My doctoral research investigates Chinese rural parents’ school choices through a cross-case study that draws on the theoretical tools of Pierre Bourdieu and Stephen Ball. The research aims to reveal both the structural constraints and the possibilities of individual agency to give a complete picture of rural parents’ decision-making.
Previously, I completed my BA degree in Japanese from Nanjing University and was selected as Outstanding Graduate of Nanjing University in 2019. During my undergraduate study, I spent a year at the University of Tokyo as an exchange student. I hold a Master’s degree in law from Beijing Foriegn Studies University and a MA degree in Education and International Development from the University College London with Distinction. My master’s study at UCL was fully funded by the China Scholarship Council.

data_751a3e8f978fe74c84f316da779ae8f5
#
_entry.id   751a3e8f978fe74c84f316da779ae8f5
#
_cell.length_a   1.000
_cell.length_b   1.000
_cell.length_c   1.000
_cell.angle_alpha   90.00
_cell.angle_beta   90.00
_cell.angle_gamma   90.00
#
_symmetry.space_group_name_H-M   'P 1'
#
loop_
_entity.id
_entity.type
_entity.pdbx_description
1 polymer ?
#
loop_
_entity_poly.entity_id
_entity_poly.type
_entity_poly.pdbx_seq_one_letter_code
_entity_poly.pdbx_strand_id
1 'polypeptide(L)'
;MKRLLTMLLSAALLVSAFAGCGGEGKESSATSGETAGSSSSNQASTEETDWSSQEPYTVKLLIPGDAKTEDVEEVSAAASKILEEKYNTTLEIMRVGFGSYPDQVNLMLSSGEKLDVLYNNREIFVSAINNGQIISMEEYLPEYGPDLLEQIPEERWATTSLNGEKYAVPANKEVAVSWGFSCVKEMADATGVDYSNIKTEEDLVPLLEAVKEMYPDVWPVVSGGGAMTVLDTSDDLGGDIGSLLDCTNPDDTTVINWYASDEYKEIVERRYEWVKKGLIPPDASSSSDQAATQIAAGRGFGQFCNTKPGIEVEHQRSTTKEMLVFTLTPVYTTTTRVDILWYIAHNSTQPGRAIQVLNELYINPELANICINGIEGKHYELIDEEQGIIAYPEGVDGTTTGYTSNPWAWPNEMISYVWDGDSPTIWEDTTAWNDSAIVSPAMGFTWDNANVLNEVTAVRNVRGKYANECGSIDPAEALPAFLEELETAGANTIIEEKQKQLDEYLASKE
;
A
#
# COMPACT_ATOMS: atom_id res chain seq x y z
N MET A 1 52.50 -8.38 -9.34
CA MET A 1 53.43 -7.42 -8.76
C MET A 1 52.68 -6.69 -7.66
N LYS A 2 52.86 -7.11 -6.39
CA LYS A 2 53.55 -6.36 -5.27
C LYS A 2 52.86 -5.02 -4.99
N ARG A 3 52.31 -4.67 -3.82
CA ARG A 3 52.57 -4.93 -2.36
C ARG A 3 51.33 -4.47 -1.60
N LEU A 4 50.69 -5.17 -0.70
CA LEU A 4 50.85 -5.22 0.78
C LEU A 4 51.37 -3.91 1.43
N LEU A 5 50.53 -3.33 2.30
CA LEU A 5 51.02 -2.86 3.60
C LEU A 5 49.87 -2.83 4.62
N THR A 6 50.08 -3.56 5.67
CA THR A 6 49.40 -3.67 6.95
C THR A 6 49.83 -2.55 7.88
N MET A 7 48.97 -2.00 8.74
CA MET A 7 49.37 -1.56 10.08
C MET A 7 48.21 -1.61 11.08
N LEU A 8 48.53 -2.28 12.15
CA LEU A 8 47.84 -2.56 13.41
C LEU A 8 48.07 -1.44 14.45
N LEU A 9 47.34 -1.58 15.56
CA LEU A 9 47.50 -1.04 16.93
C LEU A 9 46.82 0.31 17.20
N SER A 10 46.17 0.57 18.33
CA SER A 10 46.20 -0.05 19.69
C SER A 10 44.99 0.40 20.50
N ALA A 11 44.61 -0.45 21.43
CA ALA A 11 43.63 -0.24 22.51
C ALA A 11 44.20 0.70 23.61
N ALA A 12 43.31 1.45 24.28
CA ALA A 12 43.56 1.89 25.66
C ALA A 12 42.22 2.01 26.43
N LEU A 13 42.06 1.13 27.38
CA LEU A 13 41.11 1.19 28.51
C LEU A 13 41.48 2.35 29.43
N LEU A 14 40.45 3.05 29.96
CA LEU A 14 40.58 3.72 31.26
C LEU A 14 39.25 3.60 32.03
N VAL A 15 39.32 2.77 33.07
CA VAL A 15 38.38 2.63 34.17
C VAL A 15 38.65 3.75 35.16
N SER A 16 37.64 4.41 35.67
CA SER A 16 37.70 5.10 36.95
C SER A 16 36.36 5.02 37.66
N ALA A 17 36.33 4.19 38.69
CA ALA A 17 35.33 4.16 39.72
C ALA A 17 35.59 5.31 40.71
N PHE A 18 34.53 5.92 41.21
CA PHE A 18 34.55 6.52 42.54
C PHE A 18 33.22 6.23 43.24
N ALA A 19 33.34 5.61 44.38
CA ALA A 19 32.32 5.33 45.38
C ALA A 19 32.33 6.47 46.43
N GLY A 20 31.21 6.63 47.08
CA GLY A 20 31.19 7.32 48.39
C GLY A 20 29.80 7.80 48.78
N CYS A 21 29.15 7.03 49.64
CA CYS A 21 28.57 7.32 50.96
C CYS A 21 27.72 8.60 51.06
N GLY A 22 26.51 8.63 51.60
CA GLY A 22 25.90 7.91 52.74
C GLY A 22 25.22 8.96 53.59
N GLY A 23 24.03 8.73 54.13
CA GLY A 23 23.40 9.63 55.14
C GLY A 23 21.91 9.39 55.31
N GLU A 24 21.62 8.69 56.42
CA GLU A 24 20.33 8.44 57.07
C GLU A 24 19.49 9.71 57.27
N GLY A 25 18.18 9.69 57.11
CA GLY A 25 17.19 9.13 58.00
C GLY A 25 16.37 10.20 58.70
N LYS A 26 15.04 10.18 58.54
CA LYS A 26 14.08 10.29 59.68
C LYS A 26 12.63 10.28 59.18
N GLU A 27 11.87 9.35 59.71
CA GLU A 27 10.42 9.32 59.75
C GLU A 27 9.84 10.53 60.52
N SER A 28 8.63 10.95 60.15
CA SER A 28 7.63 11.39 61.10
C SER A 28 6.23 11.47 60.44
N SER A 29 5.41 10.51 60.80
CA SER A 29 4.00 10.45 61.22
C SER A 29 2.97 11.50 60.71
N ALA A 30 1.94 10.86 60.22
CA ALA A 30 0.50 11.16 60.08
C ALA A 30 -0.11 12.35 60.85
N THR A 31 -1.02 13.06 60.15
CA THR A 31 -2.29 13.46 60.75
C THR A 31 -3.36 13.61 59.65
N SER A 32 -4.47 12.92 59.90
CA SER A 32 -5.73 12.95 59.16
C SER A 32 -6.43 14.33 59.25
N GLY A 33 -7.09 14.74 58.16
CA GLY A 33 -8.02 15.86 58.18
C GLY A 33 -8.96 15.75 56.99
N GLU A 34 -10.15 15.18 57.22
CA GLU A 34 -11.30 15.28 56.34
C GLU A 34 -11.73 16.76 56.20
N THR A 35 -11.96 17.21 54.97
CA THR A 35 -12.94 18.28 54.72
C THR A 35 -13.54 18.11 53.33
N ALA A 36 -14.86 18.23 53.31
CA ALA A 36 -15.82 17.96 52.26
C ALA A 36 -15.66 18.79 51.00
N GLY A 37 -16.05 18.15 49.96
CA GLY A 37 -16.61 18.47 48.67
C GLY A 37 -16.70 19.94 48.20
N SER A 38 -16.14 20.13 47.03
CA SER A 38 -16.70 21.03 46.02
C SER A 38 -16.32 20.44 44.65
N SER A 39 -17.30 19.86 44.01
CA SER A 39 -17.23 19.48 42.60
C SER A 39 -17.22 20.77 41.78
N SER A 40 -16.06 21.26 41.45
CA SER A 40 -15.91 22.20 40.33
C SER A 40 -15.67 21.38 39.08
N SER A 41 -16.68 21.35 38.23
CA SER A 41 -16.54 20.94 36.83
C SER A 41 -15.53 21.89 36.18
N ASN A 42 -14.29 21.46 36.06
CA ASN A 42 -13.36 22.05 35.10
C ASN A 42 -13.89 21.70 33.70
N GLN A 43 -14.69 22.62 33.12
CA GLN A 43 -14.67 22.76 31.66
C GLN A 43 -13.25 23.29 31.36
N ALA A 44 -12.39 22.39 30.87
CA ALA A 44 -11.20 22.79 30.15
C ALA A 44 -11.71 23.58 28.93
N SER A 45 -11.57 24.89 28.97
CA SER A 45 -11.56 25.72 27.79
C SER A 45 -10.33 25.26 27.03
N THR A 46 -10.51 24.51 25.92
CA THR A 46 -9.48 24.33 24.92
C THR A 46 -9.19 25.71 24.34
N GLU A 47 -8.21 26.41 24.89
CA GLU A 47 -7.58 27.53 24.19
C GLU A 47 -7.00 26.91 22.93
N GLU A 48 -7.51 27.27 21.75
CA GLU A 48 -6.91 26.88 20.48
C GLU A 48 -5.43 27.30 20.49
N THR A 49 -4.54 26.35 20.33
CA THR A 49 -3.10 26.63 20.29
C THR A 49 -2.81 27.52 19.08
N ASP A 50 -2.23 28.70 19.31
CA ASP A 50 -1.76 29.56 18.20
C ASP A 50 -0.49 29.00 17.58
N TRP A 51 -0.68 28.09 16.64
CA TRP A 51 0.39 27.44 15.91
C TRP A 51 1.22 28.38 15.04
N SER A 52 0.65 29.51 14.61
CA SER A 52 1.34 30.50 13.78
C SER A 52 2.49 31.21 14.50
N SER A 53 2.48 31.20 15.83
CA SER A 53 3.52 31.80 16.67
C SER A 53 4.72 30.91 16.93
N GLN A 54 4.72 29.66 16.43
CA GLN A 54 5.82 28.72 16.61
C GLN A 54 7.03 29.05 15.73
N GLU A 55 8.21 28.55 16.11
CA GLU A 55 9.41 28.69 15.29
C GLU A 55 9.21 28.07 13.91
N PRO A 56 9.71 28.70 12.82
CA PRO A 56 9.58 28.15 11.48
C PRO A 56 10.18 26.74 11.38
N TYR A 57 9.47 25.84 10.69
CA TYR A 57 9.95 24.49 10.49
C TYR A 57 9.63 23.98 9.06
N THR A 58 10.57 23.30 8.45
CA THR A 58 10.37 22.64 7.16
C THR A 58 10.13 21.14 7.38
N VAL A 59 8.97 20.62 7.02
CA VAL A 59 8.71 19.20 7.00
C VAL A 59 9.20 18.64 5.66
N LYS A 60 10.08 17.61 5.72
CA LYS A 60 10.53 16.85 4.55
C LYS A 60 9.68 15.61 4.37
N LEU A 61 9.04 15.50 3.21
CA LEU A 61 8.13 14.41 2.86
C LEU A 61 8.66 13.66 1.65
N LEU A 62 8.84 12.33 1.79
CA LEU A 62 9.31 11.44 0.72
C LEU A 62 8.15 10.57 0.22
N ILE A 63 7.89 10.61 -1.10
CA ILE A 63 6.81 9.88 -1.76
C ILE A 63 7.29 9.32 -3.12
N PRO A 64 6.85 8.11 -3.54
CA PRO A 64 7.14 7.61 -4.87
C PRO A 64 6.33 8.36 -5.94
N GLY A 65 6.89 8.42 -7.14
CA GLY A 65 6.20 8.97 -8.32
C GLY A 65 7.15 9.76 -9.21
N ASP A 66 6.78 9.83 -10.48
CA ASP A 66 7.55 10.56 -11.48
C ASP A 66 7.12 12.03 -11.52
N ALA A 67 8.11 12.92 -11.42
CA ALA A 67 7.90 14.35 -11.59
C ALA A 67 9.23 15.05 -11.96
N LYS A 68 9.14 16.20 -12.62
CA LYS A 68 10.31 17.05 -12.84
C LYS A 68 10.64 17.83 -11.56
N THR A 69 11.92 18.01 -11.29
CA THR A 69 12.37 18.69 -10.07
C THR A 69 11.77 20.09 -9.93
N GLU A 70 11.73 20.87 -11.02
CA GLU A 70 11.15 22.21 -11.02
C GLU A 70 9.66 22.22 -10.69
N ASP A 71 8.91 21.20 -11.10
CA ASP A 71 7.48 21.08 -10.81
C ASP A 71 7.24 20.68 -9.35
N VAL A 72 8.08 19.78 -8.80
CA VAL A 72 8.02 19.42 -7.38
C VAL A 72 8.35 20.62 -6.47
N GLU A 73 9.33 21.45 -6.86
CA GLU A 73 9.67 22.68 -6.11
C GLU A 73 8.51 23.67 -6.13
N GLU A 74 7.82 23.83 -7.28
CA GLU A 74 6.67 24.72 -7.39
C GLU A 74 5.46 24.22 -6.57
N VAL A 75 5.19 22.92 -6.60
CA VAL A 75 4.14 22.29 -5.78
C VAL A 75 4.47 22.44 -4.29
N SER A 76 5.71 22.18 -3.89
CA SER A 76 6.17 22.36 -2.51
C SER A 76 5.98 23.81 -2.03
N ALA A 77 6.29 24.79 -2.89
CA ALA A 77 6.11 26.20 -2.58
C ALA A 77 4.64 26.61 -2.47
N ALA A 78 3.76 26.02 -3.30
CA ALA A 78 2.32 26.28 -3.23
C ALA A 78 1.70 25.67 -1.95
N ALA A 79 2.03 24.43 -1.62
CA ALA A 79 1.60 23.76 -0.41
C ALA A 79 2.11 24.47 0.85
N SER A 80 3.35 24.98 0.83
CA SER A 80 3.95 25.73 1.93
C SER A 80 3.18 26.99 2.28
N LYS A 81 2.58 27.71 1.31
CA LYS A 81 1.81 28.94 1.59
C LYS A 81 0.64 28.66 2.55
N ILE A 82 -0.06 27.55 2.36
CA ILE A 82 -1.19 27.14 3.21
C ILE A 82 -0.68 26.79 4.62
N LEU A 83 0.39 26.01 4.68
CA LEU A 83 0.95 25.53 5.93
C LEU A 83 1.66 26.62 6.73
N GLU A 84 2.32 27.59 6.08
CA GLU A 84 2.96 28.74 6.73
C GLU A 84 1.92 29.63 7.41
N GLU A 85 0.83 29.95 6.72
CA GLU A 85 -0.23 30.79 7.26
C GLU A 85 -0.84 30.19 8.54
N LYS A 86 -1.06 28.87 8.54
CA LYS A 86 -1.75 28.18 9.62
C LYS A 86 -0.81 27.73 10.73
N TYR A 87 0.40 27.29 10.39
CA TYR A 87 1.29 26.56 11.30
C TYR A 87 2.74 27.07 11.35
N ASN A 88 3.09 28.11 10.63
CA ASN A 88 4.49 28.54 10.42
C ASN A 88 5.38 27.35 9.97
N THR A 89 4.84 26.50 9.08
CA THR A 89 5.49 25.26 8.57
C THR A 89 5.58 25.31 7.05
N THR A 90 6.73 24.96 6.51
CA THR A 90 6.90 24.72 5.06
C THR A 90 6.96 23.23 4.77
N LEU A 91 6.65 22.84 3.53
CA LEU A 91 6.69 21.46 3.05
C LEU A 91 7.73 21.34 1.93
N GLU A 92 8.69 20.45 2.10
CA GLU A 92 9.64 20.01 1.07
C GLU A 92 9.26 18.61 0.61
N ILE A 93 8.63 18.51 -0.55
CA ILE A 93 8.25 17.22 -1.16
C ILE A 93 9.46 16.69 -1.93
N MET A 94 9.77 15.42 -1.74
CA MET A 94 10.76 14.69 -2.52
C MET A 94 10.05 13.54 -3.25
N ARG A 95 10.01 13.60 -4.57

In my master’s thesis, I analysed China’s rural school consolidation policy using the theoretical lens of ‘policy-as-text and policyas-discourse’ developed by Stephen Ball. I applied critical discourse analysis based on Norman Fairclough’s Three-dimensional CDA Framework in analysing the policy documents and interview data. The study concluded that the urban-oriented value behind the design and implementation of rural school consolidation policy excluded the village schools from the educational support and funding system, which strengthened rural parents and teachers’ preference for urban schools and caused a loss of students in rural schools. The study formed the basis for my ongoing PhD research.